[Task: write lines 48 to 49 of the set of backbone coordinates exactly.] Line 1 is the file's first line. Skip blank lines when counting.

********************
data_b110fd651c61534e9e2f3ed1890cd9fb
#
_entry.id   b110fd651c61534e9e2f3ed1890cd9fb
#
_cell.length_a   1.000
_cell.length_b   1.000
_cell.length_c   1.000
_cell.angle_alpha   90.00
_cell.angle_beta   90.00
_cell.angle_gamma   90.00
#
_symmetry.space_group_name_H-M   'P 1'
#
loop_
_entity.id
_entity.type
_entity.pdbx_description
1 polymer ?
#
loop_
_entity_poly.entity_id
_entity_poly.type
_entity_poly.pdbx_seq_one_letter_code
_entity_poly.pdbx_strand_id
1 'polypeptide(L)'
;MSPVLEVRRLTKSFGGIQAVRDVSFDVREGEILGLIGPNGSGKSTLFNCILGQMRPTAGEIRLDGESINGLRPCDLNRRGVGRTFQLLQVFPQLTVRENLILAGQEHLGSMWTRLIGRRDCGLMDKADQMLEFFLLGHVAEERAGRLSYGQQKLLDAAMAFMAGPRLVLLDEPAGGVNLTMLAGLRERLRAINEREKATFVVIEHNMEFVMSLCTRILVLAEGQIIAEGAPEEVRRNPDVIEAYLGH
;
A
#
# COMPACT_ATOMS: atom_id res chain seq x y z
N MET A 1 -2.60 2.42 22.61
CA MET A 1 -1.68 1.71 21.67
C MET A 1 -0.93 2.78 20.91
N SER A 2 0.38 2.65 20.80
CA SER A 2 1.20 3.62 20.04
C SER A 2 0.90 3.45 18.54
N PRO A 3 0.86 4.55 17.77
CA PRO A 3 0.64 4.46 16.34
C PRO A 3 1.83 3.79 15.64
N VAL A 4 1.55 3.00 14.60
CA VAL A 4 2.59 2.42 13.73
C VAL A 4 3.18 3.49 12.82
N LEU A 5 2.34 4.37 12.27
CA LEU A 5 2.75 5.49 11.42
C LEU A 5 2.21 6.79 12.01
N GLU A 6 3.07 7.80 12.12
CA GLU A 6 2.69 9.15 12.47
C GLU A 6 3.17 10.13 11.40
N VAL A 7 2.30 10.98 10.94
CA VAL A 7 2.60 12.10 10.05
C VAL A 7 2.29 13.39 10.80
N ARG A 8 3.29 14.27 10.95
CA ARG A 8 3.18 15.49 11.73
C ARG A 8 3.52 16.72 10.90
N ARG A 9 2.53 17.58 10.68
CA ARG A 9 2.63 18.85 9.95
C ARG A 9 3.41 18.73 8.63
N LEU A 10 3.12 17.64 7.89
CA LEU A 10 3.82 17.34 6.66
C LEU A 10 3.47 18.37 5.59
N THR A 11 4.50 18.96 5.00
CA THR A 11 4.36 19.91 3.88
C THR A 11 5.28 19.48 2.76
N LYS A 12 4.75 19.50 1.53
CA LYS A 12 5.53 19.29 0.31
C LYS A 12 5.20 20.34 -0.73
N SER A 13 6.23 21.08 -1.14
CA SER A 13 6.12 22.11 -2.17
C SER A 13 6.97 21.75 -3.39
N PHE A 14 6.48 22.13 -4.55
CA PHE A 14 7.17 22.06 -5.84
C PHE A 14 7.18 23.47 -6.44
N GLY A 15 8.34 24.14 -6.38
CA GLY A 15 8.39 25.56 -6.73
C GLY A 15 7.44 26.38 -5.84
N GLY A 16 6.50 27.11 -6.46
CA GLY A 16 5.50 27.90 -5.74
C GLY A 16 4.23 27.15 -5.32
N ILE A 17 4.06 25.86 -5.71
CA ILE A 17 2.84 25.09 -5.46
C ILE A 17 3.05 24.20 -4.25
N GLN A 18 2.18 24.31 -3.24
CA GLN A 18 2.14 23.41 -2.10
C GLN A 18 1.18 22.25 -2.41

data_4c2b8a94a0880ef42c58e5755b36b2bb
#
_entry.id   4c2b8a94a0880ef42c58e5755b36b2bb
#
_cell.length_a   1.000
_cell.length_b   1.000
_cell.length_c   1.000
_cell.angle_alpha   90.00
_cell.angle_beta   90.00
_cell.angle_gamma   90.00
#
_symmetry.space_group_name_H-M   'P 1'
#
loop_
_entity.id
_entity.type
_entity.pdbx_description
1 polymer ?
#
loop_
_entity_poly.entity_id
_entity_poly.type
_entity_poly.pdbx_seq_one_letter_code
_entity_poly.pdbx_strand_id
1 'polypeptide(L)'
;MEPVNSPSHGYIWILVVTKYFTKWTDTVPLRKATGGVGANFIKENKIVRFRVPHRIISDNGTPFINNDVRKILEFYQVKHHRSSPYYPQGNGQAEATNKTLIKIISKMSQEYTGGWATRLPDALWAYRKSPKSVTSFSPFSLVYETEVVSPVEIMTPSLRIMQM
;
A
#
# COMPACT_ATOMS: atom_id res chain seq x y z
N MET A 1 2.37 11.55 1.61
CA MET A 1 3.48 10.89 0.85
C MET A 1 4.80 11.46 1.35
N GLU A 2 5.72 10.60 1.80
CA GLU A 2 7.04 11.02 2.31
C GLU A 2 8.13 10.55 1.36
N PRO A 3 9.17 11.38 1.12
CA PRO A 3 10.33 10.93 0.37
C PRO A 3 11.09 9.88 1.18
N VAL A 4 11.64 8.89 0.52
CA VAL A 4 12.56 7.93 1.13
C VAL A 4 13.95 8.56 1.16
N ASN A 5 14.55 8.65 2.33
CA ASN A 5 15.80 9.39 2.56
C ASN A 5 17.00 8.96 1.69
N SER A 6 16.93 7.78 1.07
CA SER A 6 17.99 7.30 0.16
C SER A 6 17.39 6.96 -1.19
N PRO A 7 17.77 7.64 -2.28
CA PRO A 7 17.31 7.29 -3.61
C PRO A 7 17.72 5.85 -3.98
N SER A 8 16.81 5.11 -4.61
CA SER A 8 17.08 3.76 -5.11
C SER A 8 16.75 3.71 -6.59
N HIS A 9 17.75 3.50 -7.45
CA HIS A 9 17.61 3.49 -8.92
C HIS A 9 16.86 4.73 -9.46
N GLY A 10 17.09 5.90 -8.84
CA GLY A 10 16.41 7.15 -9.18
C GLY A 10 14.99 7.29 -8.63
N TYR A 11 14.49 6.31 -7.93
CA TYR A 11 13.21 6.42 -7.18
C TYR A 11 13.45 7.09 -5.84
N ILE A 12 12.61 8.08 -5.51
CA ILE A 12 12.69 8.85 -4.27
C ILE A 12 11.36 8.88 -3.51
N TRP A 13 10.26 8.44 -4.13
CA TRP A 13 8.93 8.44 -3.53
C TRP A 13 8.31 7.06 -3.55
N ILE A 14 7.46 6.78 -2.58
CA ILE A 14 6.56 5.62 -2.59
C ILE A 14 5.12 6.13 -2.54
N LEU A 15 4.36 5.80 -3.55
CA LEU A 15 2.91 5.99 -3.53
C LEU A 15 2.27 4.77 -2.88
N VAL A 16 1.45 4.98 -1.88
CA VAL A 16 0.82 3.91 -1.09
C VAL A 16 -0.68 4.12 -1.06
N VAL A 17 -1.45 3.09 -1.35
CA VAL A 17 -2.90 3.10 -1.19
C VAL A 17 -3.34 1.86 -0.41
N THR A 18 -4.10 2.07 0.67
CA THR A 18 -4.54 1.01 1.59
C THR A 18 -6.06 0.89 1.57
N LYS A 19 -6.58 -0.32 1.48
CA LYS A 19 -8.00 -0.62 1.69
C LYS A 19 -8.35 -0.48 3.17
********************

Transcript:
C GLU A 6 3.17 10.13 11.40
N VAL A 7 2.30 10.98 10.94